Matthew Vaughn’s violent, unhinged take on Mark Millar and Dave Gibbons’ comic The Secret Service ended up becoming one of 2015’s biggest sleeper hits. So bring on the sequel, we say, which sends our espionage-ready lad Eggsy (Taron Egerton) and his fellow operatives to the land of the free and home of the brave. Along the way, they make the acquaintance of new allies (Channing Tatum, Jeff Bridges, Halle Berry) and enemies (Julianne Moore steps in as the new villain, the CEO of an Amazon-like corporation with nefarious plans). Following up the church-set bloodbath of the previous film won’t be easy, but we’ve got confirmation that a man will indeed be laser-lassoed in half, so there’s hope.
The Lego Ninjago Movie (Sep. 22nd)
From the treasure trove of intellectual property that brought you The Lego Batman Movie comes the second brand-name spinoff of the year. In the far-off land of Ninjago, Master Wu (voiced by Jackie Chan) trains a group of teens in the ancient, mystical martial arts so that they may one day defeat the evil Lord Garmadon (Justin Theroux). One of them just so happens to be the villain’s son, mild-mannered Lloyd Garmadon (Dave Franco), who’ll have to face some harsh truths about family before he can bring peace back to his idyllic home. A cast of reliable comic talents (Zach Woods, Abbi Jacobson, Fred Armisen, Kumail Nanjiani) join in just for kicks. Hah, “kicks.” We just realized we made a funny.
Mother! (Sep. 15th)
Darren Aronofsky’s been stingy with details when it comes to his new psychological thriller/horror picture. We know that Jennifer Lawrence and Javier Bardem portray spouses whose tranquil domestic life gets interrupted by a visit from another couple (Ed Harris and Michelle Pfeiffer). The specifics beyond that are anyone’s guess, though the intense trailer tossed out some disturbing hints; screaming hordes, exploding lightbulbs covered in blood, and spreading waves of instant decay all somehow factor into it. Oh, and Kristen Wiig is in it, too!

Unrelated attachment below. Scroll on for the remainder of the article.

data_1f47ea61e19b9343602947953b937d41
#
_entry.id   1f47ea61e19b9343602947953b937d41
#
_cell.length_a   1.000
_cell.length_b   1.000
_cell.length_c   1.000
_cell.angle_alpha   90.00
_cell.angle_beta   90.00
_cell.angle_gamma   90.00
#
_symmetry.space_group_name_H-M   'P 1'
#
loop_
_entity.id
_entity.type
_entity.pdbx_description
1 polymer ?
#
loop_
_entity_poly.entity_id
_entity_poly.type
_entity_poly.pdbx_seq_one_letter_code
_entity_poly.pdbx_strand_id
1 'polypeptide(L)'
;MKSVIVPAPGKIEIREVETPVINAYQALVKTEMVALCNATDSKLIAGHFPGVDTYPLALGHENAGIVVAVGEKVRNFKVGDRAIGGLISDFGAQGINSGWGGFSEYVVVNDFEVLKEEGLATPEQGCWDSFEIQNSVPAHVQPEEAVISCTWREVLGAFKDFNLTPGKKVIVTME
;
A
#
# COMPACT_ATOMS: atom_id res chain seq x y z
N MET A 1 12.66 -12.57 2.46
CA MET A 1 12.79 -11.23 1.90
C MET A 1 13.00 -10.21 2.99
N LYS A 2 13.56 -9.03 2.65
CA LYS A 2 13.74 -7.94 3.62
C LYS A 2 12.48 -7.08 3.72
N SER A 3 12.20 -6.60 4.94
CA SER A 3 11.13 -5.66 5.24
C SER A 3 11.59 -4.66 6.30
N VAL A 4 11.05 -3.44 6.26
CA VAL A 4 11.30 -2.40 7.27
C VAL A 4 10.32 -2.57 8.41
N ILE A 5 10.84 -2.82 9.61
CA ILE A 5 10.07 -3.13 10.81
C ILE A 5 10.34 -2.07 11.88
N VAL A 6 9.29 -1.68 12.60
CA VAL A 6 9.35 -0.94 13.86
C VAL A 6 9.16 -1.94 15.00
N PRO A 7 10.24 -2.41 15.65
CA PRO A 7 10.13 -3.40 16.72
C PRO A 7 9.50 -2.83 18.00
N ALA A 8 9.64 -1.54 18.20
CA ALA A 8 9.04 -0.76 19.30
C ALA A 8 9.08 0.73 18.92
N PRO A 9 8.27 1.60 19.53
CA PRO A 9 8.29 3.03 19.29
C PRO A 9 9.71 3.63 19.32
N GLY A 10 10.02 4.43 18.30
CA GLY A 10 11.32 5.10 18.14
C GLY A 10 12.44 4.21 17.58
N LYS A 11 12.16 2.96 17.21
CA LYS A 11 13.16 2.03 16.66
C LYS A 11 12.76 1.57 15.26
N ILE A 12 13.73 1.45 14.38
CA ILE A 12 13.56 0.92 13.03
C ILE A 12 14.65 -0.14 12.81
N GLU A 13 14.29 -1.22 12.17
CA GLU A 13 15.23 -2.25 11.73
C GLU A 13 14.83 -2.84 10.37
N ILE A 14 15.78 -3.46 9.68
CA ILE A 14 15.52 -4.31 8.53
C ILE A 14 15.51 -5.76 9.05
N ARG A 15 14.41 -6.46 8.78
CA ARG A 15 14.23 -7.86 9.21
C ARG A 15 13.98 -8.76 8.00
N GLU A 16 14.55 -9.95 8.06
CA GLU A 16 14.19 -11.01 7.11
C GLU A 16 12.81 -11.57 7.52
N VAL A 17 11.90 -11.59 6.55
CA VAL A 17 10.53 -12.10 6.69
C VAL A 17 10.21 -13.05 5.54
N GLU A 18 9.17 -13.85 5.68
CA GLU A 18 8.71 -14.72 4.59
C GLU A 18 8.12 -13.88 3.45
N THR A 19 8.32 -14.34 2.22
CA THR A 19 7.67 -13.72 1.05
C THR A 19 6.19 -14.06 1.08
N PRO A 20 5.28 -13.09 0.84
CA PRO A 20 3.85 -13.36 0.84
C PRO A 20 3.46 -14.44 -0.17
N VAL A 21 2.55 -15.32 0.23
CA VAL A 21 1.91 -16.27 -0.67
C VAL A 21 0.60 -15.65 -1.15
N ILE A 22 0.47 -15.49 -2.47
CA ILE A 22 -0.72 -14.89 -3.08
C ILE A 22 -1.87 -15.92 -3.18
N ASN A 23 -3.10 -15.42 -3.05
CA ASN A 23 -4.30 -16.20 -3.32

Stronger (Sep. 22nd)
David Gordon Green’s drama begins with the Boston Marathon bombing of 2013, then follows the true story of survivor Jeff Bauman (Jake Gyllenhaal) as he acclimates to life as a double amputee. His long, arduous journey through physical therapy and the devoted support of his girlfriend Erin (Orphan Black‘s clonetastic Tatiana Maslany) inspired America – and now his story is hitting theaters just in time for the beginning of Oscar season! Gyllenhaal trying to get a leg up on the distinctive Bawston brogue is just gravy. (Er, chowdah.)
The Unknown Girl (Sep. 8th)
A young doctor (Adèle Haenel) decides to refrain from answering the door when the buzzer at her practice sounds after service hours. She learns the next morning that the woman ringing for her wound up dead the next morning; in a haze of grief and guilt, she sets out to ascertain the identity of the anonymous deceased. Like an episode of Law and Order: SVU scripted by Camus, this mystery from Belgium’s premier sibling-directing duo Jean-Pierre and Luc Dardenne zeroes in on finding dignity rather than justice in a cruel, random world. It’s more of a whydunnit than a whodunnit.
Woodshock (Sep. 22nd)
Having conquered the world of fashion as the founders of elite couture house Rodarte, sisters Kate and Laura Mulleavy decide to follow Tom Ford’s example and have now turned their sights on the moving pictures. Kirsten Dunst stars as a grieving woman who numbs her pain through the use of cannabinoids, represented in the film in long passages of sumptuous, dreamy abstraction. The trailer teased a more artful, experimental debut than most first-timers offer, replete with ghostly double-exposures and bold color schemes. It’s a trip, in more ways than one.